The forecast for Sunday’s 49ers-Buccaneers game calls for breezes of 8 mph, which should make for a less stressful day for the teams’ kickers and an easier evaluation of Colin Kaepernick.
The 49ers’ starting quarterback completed fewer than 45 percent of his throws in his first start of the season Sunday against the Bills in Buffalo. But there were two caveats, coach Chip Kelly said this week: It was Kaepernick’s first real outing since a Sept. 1 preseason game in San Diego, and the wind in western New York gusted to 36 mph.
“I think one of the things that’s difficult in terms of grading Colin, just from the first game that he played in Buffalo, is I don’t think anybody was really accurate,” Kelly said. “But a lot of that had to do with the weather. I think part of that – even the long throw to Torrey (Smith) – when you talk to Colin about it, he said, ‘I just wanted to get it out there.’ He was afraid – I think we were going with the wind – if he let that thing go, how open Torrey was, we overthrow him by 10 yards, we get nothing out of it. So I think he babied that throw a little bit, but (it's) understandable because you’re in a little bit of a different environment.”
Kelly said the force of the wind could be seen in where the 49ers needed to drive the ball for a field goal. On one end, kicker Phil Dawson struck a 65-yarder in warmups; on the other, he felt he needed to get close to the 20-yard line for an accurate shot.
“The wind was a bigger factor, I think, in his first time out,” Kelly said. “So, hopefully, back here in the friendly confines of Levi’s (Stadium), we’ll be in a little bit better situation, a little bit better weather in terms of us throwing the football.”
Despite the wind, Dawson made all three of his attempts last Sunday while Bills kicker Dan Carpenter made his only try. Buffalo quarterback Tyrod Taylor was 17 of 26 (65 percent) for 179 yards.
Kaepernick, meanwhile, said he felt his rhythm with his receivers was good before the Buffalo game but that it fell apart in the second half.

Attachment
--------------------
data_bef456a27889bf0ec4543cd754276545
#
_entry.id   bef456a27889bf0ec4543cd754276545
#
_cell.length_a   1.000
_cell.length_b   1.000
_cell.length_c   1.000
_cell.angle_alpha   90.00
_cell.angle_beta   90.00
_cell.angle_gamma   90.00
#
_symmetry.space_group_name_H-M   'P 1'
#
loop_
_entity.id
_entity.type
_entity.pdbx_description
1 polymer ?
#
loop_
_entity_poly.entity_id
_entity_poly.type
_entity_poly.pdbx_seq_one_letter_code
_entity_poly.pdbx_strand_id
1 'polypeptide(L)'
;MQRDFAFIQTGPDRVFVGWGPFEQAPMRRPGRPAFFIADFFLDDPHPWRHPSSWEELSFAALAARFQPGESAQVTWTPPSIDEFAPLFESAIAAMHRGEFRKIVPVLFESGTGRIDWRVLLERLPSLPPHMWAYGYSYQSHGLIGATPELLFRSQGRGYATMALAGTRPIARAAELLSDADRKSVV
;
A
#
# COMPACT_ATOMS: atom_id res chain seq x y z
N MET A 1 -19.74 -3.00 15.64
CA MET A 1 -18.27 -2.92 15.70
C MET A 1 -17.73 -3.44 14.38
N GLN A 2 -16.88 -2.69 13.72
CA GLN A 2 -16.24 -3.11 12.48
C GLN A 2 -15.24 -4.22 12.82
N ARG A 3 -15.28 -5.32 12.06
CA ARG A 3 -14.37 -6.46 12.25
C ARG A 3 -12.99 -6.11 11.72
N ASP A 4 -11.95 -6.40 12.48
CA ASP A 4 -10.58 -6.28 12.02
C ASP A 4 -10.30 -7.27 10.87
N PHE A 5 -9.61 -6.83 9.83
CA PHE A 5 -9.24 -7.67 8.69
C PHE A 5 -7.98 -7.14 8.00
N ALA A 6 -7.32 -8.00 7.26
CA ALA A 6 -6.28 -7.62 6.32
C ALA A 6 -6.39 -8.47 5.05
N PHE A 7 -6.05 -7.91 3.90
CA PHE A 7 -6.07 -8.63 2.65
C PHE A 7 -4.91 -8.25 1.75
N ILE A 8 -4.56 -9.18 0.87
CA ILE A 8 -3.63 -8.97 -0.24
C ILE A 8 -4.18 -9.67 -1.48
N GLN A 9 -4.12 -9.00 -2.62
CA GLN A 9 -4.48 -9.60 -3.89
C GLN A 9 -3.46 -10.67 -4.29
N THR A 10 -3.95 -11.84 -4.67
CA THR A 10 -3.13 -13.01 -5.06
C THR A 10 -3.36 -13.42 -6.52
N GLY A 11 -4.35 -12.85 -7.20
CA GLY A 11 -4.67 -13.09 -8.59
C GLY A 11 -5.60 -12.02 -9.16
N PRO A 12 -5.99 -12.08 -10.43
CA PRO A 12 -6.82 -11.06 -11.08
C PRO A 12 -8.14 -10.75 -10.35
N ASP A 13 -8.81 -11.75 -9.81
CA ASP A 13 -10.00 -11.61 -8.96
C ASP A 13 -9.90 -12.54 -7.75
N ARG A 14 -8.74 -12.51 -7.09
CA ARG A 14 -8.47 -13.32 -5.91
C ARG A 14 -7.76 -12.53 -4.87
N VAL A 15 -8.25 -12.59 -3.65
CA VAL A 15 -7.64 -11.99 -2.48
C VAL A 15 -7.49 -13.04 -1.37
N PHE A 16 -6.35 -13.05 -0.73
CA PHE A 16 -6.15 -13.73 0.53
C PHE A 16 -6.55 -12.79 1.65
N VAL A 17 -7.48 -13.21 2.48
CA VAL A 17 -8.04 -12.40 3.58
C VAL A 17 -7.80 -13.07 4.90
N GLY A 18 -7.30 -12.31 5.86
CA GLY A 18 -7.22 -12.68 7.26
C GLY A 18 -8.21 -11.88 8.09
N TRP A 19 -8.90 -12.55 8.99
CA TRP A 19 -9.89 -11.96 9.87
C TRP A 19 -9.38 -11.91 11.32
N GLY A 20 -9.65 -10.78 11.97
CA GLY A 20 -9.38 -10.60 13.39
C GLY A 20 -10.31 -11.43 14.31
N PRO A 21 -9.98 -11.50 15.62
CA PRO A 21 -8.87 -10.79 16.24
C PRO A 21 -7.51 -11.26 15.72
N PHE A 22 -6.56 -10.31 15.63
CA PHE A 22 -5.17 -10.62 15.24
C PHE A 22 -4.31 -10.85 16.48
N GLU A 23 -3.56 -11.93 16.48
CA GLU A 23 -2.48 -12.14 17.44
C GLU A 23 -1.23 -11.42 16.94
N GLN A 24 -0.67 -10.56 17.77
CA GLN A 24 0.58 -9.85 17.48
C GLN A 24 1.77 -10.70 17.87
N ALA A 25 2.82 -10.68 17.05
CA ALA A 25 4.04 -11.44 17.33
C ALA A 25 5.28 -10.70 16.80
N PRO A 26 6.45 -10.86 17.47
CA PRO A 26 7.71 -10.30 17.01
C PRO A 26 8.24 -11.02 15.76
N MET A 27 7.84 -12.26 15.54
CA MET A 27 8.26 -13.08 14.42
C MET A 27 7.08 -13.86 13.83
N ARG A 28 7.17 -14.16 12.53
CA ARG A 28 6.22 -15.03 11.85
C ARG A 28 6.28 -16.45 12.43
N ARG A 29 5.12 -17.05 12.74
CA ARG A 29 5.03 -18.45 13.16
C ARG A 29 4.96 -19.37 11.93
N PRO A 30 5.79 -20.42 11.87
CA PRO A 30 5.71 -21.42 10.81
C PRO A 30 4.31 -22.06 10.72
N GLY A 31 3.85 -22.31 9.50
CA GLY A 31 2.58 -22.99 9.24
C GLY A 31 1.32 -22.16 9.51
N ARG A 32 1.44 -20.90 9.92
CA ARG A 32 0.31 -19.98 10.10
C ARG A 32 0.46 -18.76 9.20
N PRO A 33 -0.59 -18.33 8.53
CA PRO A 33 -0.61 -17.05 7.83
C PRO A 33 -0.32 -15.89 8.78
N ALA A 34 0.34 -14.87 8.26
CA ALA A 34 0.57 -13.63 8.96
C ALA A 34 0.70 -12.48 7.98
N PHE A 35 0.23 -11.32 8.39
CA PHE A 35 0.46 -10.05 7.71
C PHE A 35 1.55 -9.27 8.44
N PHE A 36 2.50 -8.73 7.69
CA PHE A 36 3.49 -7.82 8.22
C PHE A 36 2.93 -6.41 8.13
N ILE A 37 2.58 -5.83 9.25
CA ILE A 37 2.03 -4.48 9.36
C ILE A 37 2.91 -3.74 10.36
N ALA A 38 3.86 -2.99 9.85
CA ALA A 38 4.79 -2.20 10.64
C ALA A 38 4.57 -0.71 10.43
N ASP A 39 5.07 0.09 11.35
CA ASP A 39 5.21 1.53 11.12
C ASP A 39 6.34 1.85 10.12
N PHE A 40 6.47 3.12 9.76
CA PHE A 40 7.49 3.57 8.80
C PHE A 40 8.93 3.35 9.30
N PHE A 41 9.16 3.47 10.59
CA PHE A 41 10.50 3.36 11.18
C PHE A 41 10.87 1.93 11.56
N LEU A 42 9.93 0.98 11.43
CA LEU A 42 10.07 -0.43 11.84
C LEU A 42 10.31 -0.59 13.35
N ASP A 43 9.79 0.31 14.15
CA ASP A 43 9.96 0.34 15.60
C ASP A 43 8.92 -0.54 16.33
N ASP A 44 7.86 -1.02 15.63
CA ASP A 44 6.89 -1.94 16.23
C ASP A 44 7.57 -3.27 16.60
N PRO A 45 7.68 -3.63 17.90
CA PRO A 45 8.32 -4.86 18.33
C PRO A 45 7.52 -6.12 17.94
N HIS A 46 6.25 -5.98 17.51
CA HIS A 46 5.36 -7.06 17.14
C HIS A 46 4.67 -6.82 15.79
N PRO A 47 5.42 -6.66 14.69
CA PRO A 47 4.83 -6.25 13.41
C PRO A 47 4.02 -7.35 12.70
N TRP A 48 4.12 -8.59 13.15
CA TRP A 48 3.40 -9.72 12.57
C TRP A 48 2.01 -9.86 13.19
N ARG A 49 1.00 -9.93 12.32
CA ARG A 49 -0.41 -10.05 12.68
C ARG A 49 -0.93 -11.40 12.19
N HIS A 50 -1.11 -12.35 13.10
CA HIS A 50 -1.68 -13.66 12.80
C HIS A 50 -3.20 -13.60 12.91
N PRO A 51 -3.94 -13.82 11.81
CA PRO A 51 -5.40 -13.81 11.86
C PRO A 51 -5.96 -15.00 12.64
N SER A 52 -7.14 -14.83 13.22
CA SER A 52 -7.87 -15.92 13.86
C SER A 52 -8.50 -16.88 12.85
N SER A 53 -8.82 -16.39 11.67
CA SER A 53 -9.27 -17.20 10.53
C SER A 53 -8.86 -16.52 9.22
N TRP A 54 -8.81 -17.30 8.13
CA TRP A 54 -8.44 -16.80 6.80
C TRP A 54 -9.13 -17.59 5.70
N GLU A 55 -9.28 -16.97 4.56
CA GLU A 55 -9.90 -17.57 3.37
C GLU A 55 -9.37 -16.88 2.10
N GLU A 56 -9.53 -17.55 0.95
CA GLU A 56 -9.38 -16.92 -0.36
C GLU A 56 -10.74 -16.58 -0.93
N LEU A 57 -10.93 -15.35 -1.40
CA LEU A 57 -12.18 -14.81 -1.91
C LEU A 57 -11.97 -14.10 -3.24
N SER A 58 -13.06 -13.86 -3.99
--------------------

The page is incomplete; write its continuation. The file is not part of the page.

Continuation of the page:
“Obviously after the game, we have to fine-tune some things,” he said. “We have to get a little bit more on the same page, and I have to be able to give them opportunities to touch the ball to make plays.”
Hyde out – As expected, running back Carlos Hyde (shoulder) was ruled out of Sunday’s game. Mike Davis is expected to get the most carries in Hyde’s absence, although Shaun Draughn and perhaps DuJuan Harris, who could be elevated from the practice squad Saturday, will be worked in.
Wide receiver Torrey Smith, who began experiencing back issues Thursday, is listed as questionable. So are defensive lineman Glenn Dorsey (knee) and cornerback Rashard Robinson (concussion).
Gator country – Buccaneers coach Dirk Koetter, who interviewed for the 49ers’ head-coach opening in January, spent the 1985 football season running the offense at San Francisco State, where he worked alongside another future NFL head coach, Andy Reid.
The Golden Gators ended their football program in 1995. Koetter remembers being on a three-man staff with Reid and head coach Vic Rowen.
“We sold hot dogs on the quad every Thursday to raise money for our trips,” he recalled. “A big recruiting trip was us deciding if we were going to pay for a guy’s lunch when he came on campus. San Francisco State at that time had the students – there was a big student union in the middle of campus – and when we’d be out there selling hot dogs, an alarm would go off and the students would do an apartheid demonstration and they’d all go down on the ground. It was a wild place, and I’m a young guy from Pocatello, Idaho. My eyes were wide open – quite a learning experience.”
Koetter taught volleyball, tennis and weightlifting at the school.
Bad memories – Both Koetter and Buccaneers defensive coordinator Mike Smith were on the sideline for the Falcons during the 2012 NFC Championship Game that the 49ers won 28-24.
Koetter’s offense drove to the San Francisco 10-yard line late in the fourth quarter.
“Some unfortunate plays – crazy string of events on that last drive. I could go into detail if we had more time,” Koetter recalled. “But man, to be that close to the Super Bowl and not make it – coaches always remember losses more than wins, and that’s one. To be that close and not make it – it was hard to watch them play in the Super Bowl, but they did have a really good football team.”